Ian Botham backed England's decision to put New Zealand in to bat on day one of the series-deciding third Test in Auckland - despite the Kiwis racking up 250 runs and losing just one wicket by the end of it.
Alastair Cook elected to field after winning the toss - the same ploy home skipper Brendon McCullum used in the first two drawn Tests, in Dunedin and Wellington - but the 28-year-old's bowlers failed to make any significant in-roads.
Peter Fulton (124no) accrued his maiden five-day century, while Kane Williamson notched an elegant 83 not out as New Zealand finished proceedings with just Hamish Rutherford (37) back in the pavilion.
Former England all-rounder Botham thinks England's hopes of snaring the series have taken a huge dent, but refused to blame Cook's call and says the hosts were slightly 'lucky' to have come through the day relatively unscathed.
"It is easy to sit back now and say England should have batted, but I think Cook did the right thing," said Beefy. "His side have to take 20 wickets to win the game and he was giving himself every opportunity by putting the opposition in.
"Cook expected the ball to do more and go through more but it just didn't do it, while New Zealand had a bit of luck in the first 45 minutes with edges not carrying and some plays and misses, so it could have been a different story.
"England can still win it, but they need to have a remarkable session somewhere in the next two sessions and take quite a few wickets quickly and then bat big and long but, realistically, it looks like a draw now.
"However, I don't expect England to get bowled out here because if Fulton and Williamson can bat that well against our attack, there is no reason we can't bat well against the New Zealand bowlers - and four days is a hell of a long time in Test cricket."
Botham also gave his backing to visitors' bowling attack after a pretty fruitless day at Eden Park, but Rob Key and Mark Butcher were concerned by the performances of Steve Finn - who claimed Rutherford's scalp - and Monty Panesar.
"Finn is bowling with a shorter run-up, something he is not tried and tested with, especially after back-to-back Test matches," said Kent batsman Key.
"He doesn't look like he has a niggle, he just looks tired; he fatigued pretty quickly and lost his line and length and his consistency went."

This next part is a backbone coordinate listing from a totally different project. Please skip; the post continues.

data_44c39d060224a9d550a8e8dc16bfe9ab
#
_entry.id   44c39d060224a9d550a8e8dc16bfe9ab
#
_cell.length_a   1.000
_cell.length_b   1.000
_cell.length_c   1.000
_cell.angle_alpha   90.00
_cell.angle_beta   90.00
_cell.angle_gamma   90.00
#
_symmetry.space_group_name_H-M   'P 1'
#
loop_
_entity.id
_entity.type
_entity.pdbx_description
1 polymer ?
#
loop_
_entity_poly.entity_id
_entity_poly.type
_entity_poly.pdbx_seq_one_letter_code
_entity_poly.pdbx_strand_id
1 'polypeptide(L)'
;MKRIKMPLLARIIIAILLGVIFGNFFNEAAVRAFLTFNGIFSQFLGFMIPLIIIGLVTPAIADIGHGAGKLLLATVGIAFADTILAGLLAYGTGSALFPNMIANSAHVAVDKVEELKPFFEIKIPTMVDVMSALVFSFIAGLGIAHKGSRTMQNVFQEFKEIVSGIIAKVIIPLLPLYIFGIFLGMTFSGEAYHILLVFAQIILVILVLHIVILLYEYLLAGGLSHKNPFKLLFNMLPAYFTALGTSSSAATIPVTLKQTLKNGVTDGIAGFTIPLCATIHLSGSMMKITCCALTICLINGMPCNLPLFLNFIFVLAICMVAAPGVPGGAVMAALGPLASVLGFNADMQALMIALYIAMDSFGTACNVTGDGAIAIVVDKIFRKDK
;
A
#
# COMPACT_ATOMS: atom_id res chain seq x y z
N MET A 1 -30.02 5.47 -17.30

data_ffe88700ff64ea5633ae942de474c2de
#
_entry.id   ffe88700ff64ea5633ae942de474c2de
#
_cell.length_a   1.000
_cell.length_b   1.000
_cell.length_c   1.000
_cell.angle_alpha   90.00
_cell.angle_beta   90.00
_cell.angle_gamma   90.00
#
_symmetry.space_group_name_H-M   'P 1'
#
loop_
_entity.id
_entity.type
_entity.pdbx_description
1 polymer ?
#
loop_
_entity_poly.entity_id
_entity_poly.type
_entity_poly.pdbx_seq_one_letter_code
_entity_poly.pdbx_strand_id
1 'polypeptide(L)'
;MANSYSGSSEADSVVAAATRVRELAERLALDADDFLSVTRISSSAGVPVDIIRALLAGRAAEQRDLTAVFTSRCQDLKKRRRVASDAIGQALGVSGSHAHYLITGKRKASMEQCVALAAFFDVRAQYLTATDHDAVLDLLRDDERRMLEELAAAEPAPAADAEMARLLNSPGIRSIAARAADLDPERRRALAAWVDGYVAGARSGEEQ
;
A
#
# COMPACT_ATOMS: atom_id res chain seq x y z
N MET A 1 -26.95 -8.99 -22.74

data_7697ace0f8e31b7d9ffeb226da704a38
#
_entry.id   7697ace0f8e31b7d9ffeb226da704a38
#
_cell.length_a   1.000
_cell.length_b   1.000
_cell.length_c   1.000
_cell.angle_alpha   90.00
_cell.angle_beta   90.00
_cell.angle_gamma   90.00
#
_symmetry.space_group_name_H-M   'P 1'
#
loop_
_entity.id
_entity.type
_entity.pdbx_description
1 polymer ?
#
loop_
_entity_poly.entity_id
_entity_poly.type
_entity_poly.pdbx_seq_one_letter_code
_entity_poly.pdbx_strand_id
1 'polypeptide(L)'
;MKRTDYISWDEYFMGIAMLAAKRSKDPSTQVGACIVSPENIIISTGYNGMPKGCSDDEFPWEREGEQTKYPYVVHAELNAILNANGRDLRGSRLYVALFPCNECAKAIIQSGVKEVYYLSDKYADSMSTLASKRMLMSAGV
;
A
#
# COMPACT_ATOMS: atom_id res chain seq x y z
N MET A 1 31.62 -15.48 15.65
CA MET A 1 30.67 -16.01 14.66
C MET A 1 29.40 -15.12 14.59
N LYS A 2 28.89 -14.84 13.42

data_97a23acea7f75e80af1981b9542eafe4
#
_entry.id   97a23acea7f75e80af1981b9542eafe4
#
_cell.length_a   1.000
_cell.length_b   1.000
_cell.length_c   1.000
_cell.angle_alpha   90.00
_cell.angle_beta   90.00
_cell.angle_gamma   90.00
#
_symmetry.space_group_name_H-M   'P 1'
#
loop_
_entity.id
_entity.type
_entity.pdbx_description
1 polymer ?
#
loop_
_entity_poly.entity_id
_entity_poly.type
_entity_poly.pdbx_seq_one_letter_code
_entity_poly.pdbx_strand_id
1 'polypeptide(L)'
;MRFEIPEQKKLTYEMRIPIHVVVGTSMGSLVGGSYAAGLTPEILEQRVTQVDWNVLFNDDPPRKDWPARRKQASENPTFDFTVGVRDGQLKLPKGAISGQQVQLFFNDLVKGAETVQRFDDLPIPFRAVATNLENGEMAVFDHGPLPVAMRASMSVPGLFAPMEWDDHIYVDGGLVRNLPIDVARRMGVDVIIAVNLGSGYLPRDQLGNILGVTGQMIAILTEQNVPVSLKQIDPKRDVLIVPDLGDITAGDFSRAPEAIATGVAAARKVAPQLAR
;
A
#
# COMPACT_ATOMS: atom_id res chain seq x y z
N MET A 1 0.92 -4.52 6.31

Butcher said: "Monty gave an element of control but didn't threaten at all; there wasn't an appeal and when he went past the bat it was very innocuous. It looked a bit like the old, slightly sulky Monty.
"He wasn't really involved in things, which is a shame because after his brilliant tour of India and Graeme Swann's injury you hoped he would kick on - but he looks out of sorts."
Butcher also highlighted the performance of Fulton after the 34-year-old Kiwi opener recorded his first Test ton in his 13th match, while fellow Sky Sports pundit Mike Atherton feels New Zealand will pump up their run-rate once middle-order strokemakers Ross Taylor and Brendon McCullum hit the crease.
"It's easy to dismiss the pitch as being too flat and say the Kookaburra ball is useless, but Fulton has batted for his Test-playing life and has played absolutely beautifully," said Butcher, who scored eight tons in his 71 Tests for England.
"He hasn't given a chance, played entirely to his strengths, which is mainly the leg side, and hit some glorious shots. He was under some pressure but he has come through it and led his side into a position where they may not lose the series."
Atherton added: "You could argue about the scoring rate in the final session as Fulton hasn't exactly galloped away, but I think New Zealand will be very happy indeed, plus they have got Taylor and McCullum to come.
"They are two of the most aggressive batsmen in world cricket and they will very quickly lift the rate if they have to and put Panesar under severe pressure with these straight boundaries."